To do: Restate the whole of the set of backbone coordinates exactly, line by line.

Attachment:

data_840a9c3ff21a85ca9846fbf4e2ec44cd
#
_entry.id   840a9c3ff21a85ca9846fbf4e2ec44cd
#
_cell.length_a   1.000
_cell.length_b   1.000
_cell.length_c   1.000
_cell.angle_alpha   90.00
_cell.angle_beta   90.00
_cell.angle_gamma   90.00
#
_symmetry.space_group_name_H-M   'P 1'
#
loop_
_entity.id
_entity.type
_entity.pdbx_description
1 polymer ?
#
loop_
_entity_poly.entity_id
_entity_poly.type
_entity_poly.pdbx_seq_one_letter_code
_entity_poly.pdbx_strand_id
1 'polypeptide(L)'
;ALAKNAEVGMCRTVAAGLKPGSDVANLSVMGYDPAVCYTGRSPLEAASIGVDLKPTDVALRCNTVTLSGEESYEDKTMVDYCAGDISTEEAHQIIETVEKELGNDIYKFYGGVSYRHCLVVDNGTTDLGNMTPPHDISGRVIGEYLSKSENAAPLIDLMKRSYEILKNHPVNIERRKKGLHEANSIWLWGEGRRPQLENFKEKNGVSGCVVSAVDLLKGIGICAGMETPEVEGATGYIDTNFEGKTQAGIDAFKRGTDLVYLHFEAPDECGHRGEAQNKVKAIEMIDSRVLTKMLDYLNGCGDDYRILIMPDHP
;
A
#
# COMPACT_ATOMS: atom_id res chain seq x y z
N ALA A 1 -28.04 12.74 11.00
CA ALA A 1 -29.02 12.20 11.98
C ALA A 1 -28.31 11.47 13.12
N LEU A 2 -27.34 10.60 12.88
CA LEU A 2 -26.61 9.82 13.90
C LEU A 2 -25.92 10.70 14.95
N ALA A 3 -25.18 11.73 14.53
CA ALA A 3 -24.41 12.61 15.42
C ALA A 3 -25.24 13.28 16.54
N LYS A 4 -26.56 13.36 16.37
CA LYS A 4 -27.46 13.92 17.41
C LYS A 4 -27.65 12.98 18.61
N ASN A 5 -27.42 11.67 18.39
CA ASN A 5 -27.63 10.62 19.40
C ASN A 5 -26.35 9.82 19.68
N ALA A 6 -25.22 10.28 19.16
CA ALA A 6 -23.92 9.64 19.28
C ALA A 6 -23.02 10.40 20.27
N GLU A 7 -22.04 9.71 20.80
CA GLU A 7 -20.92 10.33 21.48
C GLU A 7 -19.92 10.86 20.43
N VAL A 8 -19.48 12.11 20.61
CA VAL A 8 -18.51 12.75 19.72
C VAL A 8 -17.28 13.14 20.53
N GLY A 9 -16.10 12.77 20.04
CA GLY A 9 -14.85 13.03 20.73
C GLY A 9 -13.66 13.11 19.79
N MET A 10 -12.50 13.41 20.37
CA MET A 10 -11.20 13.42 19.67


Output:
data_840a9c3ff21a85ca9846fbf4e2ec44cd
#
_entry.id   840a9c3ff21a85ca9846fbf4e2ec44cd
#
_cell.length_a   1.000
_cell.length_b   1.000
_cell.length_c   1.000
_cell.angle_alpha   90.00
_cell.angle_beta   90.00
_cell.angle_gamma   90.00
#
_symmetry.space_group_name_H-M   'P 1'
#
loop_
_entity.id
_entity.type
_entity.pdbx_description
1 polymer ?
#
loop_
_entity_poly.entity_id
_entity_poly.type
_entity_poly.pdbx_seq_one_letter_code
_entity_poly.pdbx_strand_id
1 'polypeptide(L)'
;ALAKNAEVGMCRTVAAGLKPGSDVANLSVMGYDPAVCYTGRSPLEAASIGVDLKPTDVALRCNTVTLSGEESYEDKTMVDYCAGDISTEEAHQIIETVEKELGNDIYKFYGGVSYRHCLVVDNGTTDLGNMTPPHDISGRVIGEYLSKSENAAPLIDLMKRSYEILKNHPVNIERRKKGLHEANSIWLWGEGRRPQLENFKEKNGVSGCVVSAVDLLKGIGICAGMETPEVEGATGYIDTNFEGKTQAGIDAFKRGTDLVYLHFEAPDECGHRGEAQNKVKAIEMIDSRVLTKMLDYLNGCGDDYRILIMPDHP
;
A
#
# COMPACT_ATOMS: atom_id res chain seq x y z
N ALA A 1 -28.04 12.74 11.00
CA ALA A 1 -29.02 12.20 11.98
C ALA A 1 -28.31 11.47 13.12
N LEU A 2 -27.34 10.60 12.88
CA LEU A 2 -26.61 9.82 13.90
C LEU A 2 -25.92 10.70 14.95
N ALA A 3 -25.18 11.73 14.53
CA ALA A 3 -24.41 12.61 15.42
C ALA A 3 -25.24 13.28 16.54
N LYS A 4 -26.56 13.36 16.37
CA LYS A 4 -27.46 13.92 17.41
C LYS A 4 -27.65 12.98 18.61
N ASN A 5 -27.42 11.67 18.39
CA ASN A 5 -27.63 10.62 19.40
C ASN A 5 -26.35 9.82 19.68
N ALA A 6 -25.22 10.28 19.16
CA ALA A 6 -23.92 9.64 19.28
C ALA A 6 -23.02 10.40 20.27
N GLU A 7 -22.04 9.71 20.80
CA GLU A 7 -20.92 10.33 21.48
C GLU A 7 -19.92 10.86 20.43
N VAL A 8 -19.48 12.11 20.61
CA VAL A 8 -18.51 12.75 19.72
C VAL A 8 -17.28 13.14 20.53
N GLY A 9 -16.10 12.77 20.04
CA GLY A 9 -14.85 13.03 20.73
C GLY A 9 -13.66 13.11 19.79
N MET A 10 -12.50 13.41 20.37
CA MET A 10 -11.20 13.42 19.67